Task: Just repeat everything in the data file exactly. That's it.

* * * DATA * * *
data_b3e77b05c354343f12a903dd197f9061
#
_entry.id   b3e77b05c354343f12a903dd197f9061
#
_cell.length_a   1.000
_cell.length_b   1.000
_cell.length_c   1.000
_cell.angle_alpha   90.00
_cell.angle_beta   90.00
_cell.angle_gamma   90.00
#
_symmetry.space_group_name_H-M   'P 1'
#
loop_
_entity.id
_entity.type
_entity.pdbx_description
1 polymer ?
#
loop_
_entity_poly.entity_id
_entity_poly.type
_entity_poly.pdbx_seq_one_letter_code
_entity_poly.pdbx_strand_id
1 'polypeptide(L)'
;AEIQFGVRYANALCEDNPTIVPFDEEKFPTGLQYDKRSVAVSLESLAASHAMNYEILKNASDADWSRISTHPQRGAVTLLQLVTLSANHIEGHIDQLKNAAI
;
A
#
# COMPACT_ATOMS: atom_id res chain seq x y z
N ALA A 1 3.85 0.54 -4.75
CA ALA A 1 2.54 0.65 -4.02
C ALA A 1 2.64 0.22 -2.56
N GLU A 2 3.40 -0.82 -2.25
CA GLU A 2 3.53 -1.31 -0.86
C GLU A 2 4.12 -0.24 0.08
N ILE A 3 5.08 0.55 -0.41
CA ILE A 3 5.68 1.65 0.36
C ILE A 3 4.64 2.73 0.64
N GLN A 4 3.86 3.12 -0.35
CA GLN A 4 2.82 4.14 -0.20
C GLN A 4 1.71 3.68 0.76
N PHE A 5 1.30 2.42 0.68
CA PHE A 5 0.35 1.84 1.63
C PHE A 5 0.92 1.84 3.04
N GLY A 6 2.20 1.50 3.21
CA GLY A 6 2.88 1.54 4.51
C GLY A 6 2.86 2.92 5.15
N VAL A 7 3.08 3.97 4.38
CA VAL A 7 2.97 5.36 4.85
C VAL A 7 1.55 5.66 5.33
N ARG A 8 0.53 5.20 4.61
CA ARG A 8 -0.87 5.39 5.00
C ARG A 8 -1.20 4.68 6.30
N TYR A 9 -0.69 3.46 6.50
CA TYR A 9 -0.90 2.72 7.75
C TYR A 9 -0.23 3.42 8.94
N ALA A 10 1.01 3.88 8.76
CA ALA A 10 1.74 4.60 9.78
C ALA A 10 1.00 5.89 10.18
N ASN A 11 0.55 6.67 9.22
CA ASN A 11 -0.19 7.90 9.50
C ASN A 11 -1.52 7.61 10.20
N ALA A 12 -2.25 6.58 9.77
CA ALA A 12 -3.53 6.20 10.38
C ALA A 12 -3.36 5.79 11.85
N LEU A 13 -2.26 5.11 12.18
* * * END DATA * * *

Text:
data_b3e77b05c354343f12a903dd197f9061
#
_entry.id   b3e77b05c354343f12a903dd197f9061
#
_cell.length_a   1.000
_cell.length_b   1.000
_cell.length_c   1.000
_cell.angle_alpha   90.00
_cell.angle_beta   90.00
_cell.angle_gamma   90.00
#
_symmetry.space_group_name_H-M   'P 1'
#
loop_
_entity.id
_entity.type
_entity.pdbx_description
1 polymer ?
#
loop_
_entity_poly.entity_id
_entity_poly.type
_entity_poly.pdbx_seq_one_letter_code
_entity_poly.pdbx_strand_id
1 'polypeptide(L)'
;AEIQFGVRYANALCEDNPTIVPFDEEKFPTGLQYDKRSVAVSLESLAASHAMNYEILKNASDADWSRISTHPQRGAVTLLQLVTLSANHIEGHIDQLKNAAI
;
A
#
# COMPACT_ATOMS: atom_id res chain seq x y z
N ALA A 1 3.85 0.54 -4.75
CA ALA A 1 2.54 0.65 -4.02
C ALA A 1 2.64 0.22 -2.56
N GLU A 2 3.40 -0.82 -2.25
CA GLU A 2 3.53 -1.31 -0.86
C GLU A 2 4.12 -0.24 0.08
N ILE A 3 5.08 0.55 -0.41
CA ILE A 3 5.68 1.65 0.36
C ILE A 3 4.64 2.73 0.64
N GLN A 4 3.86 3.12 -0.35
CA GLN A 4 2.82 4.14 -0.20
C GLN A 4 1.71 3.68 0.76
N PHE A 5 1.30 2.42 0.68
CA PHE A 5 0.35 1.84 1.63
C PHE A 5 0.92 1.84 3.04
N GLY A 6 2.20 1.50 3.21
CA GLY A 6 2.88 1.54 4.51
C GLY A 6 2.86 2.92 5.15
N VAL A 7 3.08 3.97 4.38
CA VAL A 7 2.97 5.36 4.85
C VAL A 7 1.55 5.66 5.33
N ARG A 8 0.53 5.20 4.61
CA ARG A 8 -0.87 5.39 5.00
C ARG A 8 -1.20 4.68 6.30
N TYR A 9 -0.69 3.46 6.50
CA TYR A 9 -0.90 2.72 7.75
C TYR A 9 -0.23 3.42 8.94
N ALA A 10 1.01 3.88 8.76
CA ALA A 10 1.74 4.60 9.78
C ALA A 10 1.00 5.89 10.18
N ASN A 11 0.55 6.67 9.22
CA ASN A 11 -0.19 7.90 9.50
C ASN A 11 -1.52 7.61 10.20
N ALA A 12 -2.25 6.58 9.77
CA ALA A 12 -3.53 6.20 10.38
C ALA A 12 -3.36 5.79 11.85
N LEU A 13 -2.26 5.11 12.18